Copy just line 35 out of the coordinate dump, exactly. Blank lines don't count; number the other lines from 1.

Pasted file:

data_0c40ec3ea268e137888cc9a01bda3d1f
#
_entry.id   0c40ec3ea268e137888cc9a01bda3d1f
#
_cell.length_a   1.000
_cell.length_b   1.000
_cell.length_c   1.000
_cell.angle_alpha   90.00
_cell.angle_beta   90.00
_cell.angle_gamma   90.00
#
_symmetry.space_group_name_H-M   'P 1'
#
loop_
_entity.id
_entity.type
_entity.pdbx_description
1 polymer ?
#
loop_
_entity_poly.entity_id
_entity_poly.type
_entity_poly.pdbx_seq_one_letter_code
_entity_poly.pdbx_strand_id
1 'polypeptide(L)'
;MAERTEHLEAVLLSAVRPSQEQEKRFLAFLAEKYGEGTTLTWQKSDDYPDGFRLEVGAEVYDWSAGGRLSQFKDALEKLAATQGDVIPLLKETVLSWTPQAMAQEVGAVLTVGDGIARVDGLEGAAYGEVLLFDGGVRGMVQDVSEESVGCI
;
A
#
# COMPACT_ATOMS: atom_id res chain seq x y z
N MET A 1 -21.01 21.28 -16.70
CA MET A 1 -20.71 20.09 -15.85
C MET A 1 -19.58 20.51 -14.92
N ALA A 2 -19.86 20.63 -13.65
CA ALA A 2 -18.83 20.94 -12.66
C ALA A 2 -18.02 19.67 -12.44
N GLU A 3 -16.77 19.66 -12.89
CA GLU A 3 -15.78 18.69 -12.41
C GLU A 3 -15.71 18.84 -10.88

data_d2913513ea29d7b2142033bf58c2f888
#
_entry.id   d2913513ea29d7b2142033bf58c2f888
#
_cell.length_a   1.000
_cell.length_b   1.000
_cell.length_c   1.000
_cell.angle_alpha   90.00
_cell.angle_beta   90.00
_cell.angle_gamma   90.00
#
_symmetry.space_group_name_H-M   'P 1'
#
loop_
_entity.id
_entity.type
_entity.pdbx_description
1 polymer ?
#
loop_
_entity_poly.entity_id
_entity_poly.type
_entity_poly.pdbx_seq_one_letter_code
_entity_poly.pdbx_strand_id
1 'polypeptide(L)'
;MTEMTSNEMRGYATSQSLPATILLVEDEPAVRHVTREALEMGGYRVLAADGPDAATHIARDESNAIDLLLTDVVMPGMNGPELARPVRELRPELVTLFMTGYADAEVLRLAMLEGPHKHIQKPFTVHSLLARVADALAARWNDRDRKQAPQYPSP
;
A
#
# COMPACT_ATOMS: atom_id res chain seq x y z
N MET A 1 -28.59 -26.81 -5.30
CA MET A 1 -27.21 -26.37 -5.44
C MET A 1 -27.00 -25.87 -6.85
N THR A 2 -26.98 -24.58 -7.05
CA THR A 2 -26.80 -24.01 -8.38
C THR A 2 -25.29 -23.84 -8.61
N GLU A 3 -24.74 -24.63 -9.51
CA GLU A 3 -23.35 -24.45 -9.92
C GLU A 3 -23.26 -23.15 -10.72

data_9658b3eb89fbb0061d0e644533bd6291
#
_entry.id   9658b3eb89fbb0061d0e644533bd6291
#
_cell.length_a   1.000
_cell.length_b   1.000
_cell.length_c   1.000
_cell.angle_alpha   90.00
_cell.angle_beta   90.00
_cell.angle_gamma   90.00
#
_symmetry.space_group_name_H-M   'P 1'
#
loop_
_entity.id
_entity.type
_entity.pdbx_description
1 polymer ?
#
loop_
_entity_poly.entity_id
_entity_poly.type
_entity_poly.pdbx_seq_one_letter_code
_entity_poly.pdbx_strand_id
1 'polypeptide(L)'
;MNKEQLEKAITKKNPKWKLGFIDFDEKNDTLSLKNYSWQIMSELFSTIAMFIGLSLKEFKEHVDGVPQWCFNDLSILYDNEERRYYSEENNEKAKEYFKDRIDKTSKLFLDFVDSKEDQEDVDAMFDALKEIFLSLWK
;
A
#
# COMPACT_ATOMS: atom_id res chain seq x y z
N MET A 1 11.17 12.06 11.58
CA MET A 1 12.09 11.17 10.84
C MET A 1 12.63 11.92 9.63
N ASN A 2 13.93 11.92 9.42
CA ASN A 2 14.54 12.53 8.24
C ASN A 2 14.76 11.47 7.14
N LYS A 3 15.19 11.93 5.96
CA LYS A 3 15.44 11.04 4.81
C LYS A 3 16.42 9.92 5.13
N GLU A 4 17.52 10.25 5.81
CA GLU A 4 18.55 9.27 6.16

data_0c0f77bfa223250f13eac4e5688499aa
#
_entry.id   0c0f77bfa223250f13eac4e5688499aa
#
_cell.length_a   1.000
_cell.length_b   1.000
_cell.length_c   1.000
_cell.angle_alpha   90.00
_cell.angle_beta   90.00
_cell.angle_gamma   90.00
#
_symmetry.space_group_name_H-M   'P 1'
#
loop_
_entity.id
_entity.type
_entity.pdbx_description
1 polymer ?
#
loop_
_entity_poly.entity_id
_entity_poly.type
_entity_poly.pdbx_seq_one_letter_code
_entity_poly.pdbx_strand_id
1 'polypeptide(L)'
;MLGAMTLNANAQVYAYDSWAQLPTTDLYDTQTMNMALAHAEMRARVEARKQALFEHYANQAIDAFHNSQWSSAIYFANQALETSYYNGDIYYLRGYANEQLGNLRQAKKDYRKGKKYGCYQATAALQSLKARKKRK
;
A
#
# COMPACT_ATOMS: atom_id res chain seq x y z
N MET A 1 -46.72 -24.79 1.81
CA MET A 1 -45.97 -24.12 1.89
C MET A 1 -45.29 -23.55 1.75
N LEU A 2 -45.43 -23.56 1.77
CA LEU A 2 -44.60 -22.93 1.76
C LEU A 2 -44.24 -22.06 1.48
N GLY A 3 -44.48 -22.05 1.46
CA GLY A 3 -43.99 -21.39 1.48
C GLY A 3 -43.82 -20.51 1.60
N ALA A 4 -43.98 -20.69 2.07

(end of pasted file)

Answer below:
CA ALA A 2 -18.83 20.94 -12.66